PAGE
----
Amgen Inc. having scored the first of four expected approvals in the calcitonin gene-related peptide (CGRP) receptor class with Aimovig (erenumab) for preventing migraine, Wall Street set about handicapping odds for the others in a large market.

Jefferies analyst Michael Yee noted that Thousand Oaks, Calif.-based Amgen will "take some time to get contracts and on formulary, and many contracts may require failure of Botox [onabotulinumtoxinA, Allergan plc]" before allowing Aimovig. However, Botox is cleared only for chronic migraine and sells about $500 million per year, whereas Aimovig won the nod for episodic as well as chronic – and the episodic market is three times the size of the chronic market. Amgen has estimated that as many as 10 million patients could benefit from a CGRP therapy. Aimovig is self-administered by way of the Sureclick autoinjector, which does not require a loading dose.

Labeled for 70-mg and 140-mg dosing, Aimovig bears a gross list price is $6,900 per year, in line with Botox and lower than the $7,000 to $10,000 that many analysts predicted. "Clearly, in today's world, with the present rules, around engagement, we are required to offer rebates to both payers and insurers in order to get access to a better utilization management criteria program," Anthony Hooper, Amgen's vice president of global commercial operations, told analysts during a conference call Friday. "We believe the product will be used after patients have failed, and that's always been our strategy."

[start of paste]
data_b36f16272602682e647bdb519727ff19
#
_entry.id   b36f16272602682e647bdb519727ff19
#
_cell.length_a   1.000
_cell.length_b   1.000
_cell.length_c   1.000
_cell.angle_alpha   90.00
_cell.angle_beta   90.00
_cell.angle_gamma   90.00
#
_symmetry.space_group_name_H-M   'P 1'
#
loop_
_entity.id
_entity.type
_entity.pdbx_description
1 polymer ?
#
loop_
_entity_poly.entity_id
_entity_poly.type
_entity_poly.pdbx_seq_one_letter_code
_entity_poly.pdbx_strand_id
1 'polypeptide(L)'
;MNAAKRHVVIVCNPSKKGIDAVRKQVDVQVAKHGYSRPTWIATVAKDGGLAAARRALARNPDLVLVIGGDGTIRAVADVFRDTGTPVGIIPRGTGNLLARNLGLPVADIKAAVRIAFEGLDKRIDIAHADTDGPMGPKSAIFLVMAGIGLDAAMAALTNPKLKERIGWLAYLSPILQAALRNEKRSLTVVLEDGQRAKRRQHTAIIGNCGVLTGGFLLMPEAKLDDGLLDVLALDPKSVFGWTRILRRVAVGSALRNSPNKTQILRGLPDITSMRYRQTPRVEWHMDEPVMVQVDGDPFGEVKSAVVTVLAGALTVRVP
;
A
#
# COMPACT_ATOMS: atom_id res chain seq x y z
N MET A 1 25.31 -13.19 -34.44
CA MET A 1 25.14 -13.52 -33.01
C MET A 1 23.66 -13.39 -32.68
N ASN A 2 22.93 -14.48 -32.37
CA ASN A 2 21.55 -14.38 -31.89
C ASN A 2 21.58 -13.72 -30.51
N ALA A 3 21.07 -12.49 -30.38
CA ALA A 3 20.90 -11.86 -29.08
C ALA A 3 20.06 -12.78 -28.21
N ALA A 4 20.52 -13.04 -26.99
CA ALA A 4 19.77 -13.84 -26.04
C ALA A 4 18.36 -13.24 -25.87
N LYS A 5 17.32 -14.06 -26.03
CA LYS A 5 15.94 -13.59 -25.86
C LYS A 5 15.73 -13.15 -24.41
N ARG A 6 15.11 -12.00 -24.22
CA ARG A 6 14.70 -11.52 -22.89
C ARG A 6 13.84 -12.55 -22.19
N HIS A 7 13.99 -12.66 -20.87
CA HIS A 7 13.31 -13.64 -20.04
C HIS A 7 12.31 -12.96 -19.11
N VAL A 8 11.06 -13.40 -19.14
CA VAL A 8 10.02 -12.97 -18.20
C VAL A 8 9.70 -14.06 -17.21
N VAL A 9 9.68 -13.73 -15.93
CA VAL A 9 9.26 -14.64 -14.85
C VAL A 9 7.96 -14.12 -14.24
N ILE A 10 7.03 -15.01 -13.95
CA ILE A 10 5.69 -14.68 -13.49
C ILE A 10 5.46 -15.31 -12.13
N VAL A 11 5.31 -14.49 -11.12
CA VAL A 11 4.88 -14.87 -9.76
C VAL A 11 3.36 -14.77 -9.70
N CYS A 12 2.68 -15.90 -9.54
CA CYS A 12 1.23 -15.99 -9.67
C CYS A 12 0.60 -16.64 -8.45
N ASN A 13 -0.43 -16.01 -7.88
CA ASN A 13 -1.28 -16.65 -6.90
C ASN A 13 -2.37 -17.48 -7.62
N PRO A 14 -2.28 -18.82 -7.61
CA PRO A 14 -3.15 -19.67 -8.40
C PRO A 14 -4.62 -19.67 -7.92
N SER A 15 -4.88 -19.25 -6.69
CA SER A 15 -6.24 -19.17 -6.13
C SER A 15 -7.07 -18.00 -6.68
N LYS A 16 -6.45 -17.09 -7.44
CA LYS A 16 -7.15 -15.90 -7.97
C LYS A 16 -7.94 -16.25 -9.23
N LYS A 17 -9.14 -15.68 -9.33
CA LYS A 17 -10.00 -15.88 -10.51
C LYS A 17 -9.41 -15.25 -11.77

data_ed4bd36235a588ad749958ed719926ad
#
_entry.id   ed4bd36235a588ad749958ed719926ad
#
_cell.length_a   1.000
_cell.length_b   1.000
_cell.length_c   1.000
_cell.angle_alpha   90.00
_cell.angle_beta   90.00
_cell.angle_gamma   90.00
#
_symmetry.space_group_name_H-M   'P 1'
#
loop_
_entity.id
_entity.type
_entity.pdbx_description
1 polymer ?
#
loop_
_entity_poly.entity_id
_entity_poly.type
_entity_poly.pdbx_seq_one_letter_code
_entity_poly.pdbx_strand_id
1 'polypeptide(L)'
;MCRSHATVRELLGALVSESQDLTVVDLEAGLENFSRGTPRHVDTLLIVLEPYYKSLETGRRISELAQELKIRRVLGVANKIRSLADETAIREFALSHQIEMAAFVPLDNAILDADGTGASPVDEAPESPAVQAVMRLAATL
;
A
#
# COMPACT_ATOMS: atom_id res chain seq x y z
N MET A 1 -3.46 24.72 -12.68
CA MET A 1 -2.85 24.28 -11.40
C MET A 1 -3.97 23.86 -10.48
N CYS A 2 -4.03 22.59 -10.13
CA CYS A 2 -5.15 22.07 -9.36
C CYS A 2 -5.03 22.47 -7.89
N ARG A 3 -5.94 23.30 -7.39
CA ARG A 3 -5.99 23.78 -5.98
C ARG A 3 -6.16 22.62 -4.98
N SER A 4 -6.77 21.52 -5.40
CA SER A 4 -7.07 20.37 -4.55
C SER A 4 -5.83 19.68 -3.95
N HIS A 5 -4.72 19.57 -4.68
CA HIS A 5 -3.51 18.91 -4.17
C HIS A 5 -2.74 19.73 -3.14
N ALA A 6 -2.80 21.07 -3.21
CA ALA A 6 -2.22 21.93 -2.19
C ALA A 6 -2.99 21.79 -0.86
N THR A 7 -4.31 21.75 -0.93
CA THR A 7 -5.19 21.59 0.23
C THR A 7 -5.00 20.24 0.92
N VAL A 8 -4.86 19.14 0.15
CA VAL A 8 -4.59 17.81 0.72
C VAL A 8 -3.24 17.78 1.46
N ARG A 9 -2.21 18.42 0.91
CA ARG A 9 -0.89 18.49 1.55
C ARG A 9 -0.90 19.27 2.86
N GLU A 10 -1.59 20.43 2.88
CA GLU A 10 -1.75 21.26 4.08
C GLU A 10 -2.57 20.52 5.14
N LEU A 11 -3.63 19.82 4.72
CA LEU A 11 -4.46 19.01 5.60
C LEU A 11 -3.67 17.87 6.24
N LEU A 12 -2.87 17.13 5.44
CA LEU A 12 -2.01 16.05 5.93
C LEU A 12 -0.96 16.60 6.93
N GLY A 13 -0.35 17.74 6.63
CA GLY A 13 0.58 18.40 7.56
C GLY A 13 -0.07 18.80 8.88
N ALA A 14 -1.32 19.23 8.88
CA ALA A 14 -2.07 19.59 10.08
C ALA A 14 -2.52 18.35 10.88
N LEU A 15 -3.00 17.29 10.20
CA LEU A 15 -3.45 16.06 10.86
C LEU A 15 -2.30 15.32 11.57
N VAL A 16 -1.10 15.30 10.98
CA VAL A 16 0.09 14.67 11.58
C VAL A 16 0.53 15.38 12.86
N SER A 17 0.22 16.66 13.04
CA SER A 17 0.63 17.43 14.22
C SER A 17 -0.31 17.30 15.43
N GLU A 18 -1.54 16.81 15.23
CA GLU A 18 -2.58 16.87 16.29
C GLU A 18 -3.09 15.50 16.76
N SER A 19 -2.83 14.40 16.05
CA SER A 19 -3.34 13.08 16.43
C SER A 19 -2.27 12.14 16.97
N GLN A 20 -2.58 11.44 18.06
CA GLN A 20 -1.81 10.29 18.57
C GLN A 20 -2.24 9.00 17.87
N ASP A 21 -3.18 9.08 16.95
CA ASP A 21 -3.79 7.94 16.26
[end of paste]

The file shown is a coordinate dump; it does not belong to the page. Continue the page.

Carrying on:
Out-of-pocket costs vary according to insurance plans, but Aimovig has a copay program that could drop such costs to as low as $5 per month.

Leerink analyst Geoffrey Porges called Aimovig's label "as broad as we could possibly have imagined" and said "the lack of any cautionary or warning language adds to the appeal of the product's profile." He said in a report that Amgen, partnered with Basel, Switzerland-based Novartis AG, has "avoided the pitfalls of excessive pricing in this kind of high-volume indication." Consultations with key opinion leaders ahead of the approval suggested "a warehouse of patients who have already passed through the required step-edit drugs, and are now waiting for the first anti-CGRP agent," he said. "As a result, we believe Amgen will benefit significantly from its first-mover advantage, and ultimately retain 35-40 percent market share long-term."